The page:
“A Language for Intimacy” is an online group exhibition, curated by Amanda Contrada and Terence Trouillot, addressed to the notion of intimacy. The project is set up as a dialogue between nine artists and nine writers. Each page centers images of an artwork at the top, with an interpretative meditation below it. To take one example, Sougwen Chung’s Corpus VII, from the series “(distance) in place” (2020), is a drawing made using a robotic arm, in which Claire Voon sees “the poetic promise of mechanical and artificial systems to imagine forms of closeness in an increasingly estranged world.” Voon’s observation could be extended to the project as a whole. Contrada and Trouillot have assembled a portrait of entanglement between humans, and our entanglement with the technologies of perception we use to try to reach each other. What emerges is the sense that intimacy is in crisis, infused with a profound exhaustion and uncertainty.

In late March 2020, Paul B. Preciado published a short piece in Artforum describing the moments after he emerged from the sickbed in an empty Parisian apartment. The last paragraph struck me as a particularly apt analysis of intimacy during the present pandemic. He wrote a love letter to an ex, addressed the envelope, donned protective equipment, and descended to the entry hall of his building. In Paris at that time, it was impossible to leave one’s house without filling out a form stating the reason. Physically unable to step out into the street to post the letter, he dropped it in a trash bin huddled in the back courtyard and returned to his empty apartment, meticulously stripping off his protective gear before entering. “I went back to my computer and opened my email: and there it was, a message from her entitled, ‘I think of you during the virus crisis.’”11
Paul B. Preciado, “The Losers Conspiracy,” Artforum (March 26, 2020): https://www.artforum.com/slant/the-losers-conspiracy-82586.
Preciado’s experience stages the same impossible contradiction that Contrada and Trouillot address in “A Language for Intimacy”: if we can no longer reach for other in the flesh, how will we touch one another? Will the new forms we find for intimacy be adequate to render our exhaustion and our loneliness?

The website on which “A Language for Intimacy” is presented is precise and minimal in design, like the email Preciado finds from his ex. Large white script against a black background elucidates a series of individual project pages that nestle into each other on a banner tab at the bottom of the page. It works as an online exhibition portal because it does not indulge in the idea that an enthusiastic exploration of digital space will yield new insight into the human condition. The graphic design is firm on that point: we are living through an emotional crisis that is also a political and economic disaster, let’s just be real about that. Instead, the project suggests that the role of art right now is to provide some basic infrastructure to maintain the connections we will need if we are ever to emerge from our homes, should we be lucky enough to have them.

Ladi’Sasha Jones writes in response to Jeremy Toussaint-Baptiste’s performance XXX-XXX-XXXX (2020), which is conducted over a landline he has installed in his home, that anyone can call over the course of the exhibition: “The curved shell of the handset in my hand. The click of the hook switch as it interrupts the dial tone. Stuffing my fingers into the coils of the cord. The resounding beep that came from pushing the buttons.” As Jones’s essay reveals, the performance’s impact lies in the way it shifts the viewer/listener’s experience of connection. Those of us who are old enough remember the way a landline held you in place as you spoke on it. Even when I connect from my computer in Rotterdam via a Skype account, I am suddenly aware that somewhere in the process of calling my voice lands in a wire that actually threads itself through the walls of someone else’s home; I feel the weight of the intercontinental distance, and the extensive infrastructure required to connect us.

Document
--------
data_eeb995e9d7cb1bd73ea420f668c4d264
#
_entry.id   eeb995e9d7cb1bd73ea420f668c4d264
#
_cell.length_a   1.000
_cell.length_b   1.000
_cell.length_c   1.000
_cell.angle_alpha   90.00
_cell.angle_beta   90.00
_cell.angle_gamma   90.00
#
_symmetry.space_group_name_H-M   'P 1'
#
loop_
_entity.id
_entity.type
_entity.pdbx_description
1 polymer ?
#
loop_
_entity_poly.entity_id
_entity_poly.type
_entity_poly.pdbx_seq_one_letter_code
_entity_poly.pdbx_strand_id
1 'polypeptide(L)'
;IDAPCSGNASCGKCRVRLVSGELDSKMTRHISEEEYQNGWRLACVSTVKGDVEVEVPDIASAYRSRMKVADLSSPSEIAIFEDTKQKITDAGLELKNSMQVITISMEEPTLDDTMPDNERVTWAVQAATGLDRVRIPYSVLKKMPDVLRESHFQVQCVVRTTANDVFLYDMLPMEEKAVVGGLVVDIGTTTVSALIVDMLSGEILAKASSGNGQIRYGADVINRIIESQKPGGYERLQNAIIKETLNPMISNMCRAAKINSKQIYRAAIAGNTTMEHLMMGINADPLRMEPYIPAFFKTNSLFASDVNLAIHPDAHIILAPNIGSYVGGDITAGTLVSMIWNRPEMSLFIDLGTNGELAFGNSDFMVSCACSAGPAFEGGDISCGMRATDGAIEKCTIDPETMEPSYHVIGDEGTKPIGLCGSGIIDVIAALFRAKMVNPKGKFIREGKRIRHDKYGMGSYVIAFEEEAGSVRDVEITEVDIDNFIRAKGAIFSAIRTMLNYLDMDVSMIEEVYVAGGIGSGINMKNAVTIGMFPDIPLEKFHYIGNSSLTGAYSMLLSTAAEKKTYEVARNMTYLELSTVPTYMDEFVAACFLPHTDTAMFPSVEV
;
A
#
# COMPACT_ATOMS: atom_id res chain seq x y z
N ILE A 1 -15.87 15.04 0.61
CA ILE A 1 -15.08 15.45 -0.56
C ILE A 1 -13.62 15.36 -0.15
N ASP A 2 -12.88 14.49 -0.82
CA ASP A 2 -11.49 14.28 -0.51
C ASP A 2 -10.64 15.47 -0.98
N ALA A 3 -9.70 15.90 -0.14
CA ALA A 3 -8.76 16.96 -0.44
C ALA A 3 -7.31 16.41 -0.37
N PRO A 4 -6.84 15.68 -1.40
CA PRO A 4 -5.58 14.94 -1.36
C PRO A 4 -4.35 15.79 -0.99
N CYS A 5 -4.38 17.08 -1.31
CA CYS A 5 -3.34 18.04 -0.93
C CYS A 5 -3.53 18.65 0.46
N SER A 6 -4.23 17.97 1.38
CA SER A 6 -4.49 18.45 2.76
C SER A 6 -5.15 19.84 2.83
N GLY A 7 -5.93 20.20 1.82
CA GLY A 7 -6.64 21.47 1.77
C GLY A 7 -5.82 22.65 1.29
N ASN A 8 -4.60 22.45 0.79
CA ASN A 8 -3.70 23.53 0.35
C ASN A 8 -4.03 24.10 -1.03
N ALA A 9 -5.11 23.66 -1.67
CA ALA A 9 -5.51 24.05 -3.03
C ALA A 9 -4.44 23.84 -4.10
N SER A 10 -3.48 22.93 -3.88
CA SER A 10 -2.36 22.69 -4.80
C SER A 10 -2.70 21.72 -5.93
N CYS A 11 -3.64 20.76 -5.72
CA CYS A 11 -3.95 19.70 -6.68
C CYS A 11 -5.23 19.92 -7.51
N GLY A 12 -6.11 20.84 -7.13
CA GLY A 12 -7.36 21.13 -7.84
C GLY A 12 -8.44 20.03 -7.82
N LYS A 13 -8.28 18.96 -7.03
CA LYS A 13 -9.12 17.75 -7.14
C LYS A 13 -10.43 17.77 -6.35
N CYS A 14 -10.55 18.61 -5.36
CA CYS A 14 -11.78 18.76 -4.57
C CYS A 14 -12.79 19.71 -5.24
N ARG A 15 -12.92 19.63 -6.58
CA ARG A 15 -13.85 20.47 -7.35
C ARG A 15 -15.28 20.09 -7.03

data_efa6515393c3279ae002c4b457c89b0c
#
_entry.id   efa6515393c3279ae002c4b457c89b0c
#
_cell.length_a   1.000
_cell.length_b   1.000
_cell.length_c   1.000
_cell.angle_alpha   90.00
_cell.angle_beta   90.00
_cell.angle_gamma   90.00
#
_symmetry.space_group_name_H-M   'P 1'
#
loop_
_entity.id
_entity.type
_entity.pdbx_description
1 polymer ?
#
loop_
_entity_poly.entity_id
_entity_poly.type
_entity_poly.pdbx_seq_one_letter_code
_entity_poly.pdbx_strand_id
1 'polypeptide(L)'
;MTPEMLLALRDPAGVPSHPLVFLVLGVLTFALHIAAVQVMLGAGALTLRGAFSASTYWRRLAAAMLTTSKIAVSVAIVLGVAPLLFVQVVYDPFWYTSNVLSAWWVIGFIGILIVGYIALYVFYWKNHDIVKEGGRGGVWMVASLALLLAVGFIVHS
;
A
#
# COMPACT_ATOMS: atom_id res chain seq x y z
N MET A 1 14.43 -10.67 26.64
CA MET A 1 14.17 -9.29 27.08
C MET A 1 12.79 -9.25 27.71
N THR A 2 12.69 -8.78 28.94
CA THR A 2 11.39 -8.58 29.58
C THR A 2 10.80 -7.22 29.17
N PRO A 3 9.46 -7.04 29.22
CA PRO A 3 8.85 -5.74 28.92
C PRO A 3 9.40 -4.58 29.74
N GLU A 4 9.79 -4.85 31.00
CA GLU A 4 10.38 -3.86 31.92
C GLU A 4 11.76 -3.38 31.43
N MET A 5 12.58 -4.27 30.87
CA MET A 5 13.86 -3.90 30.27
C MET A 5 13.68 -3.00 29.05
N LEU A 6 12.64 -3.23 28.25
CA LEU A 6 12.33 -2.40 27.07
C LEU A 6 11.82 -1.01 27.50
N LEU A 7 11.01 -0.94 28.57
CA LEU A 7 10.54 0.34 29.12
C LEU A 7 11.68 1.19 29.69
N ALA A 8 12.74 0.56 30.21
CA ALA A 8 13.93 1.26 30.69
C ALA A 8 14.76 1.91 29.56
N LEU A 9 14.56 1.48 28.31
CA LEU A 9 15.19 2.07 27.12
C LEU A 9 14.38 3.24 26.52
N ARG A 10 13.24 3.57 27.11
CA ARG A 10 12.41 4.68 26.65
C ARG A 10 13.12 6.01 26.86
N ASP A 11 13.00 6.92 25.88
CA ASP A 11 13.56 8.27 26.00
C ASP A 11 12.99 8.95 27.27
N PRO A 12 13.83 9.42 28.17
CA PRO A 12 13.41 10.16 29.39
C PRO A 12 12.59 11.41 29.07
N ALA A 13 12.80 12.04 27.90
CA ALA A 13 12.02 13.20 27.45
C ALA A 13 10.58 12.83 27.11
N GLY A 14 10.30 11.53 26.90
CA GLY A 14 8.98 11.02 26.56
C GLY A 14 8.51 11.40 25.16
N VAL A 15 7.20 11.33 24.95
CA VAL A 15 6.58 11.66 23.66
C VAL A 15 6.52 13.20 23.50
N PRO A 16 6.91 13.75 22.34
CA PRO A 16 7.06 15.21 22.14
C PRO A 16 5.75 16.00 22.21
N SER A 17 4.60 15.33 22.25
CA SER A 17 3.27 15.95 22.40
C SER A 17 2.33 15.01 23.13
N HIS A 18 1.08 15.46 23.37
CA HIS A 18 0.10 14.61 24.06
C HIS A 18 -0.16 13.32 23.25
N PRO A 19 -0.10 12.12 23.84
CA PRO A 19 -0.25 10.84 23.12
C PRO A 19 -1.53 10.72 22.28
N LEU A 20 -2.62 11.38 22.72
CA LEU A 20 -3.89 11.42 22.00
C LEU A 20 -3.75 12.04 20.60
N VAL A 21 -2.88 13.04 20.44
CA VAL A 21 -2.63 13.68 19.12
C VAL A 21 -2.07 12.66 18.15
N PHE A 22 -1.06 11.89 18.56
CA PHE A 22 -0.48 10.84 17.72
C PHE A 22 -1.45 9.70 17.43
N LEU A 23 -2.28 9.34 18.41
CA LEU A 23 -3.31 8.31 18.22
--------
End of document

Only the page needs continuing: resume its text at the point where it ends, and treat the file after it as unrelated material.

“What does it mean to listen to a body inside another body?” Amelia Rina asks of Rachel Devorah’s sonic work, radiant drift (2020), which is composed of hydrophonic sound captured from within the artist’s pregnant womb. I click to play the 18-minute piece late at night, alone at my desk, and am immediately set on edge. Its high-pitched modulations are a jarring reminder that the kind of intimacy that exists between a mother and their fetal child is intense, visceral, painful for many, and yet the origin of all other patterns of attachment. The work also begs another question: what responsibility does listening to a body inside another body entail?

Contrada and Trouillot suggest, both through selection and the dialogue format, that intimacy today is as entangled with the responsibility to listen deeply as it is with mechanical and digital interfaces. It is a question that is inextricably bound up with that other pandemic, racism. “Did you see the Black woman in her apartment? Do you notice how elegantly she reclines?” Erica N. Cardwell asks the viewer of a photograph, Not yet titled (After Live, Laugh, Love) (2020) by Elliott Jerome Brown Jr. “Do you notice how she does not look at you?” Cardwell insists that the focus remain on this person’s exhaustion, the potential for her rest. Someone has freshly painted the windowsill behind her, white brushstrokes straying beyond the molding, which contributes to the overall sense that this is a snapshot taken after the day’s work and at the edge of sleep. “Please continue to see her,” Cardwell writes, “please let her close her eyes.”

https://alanguageforintimacy.com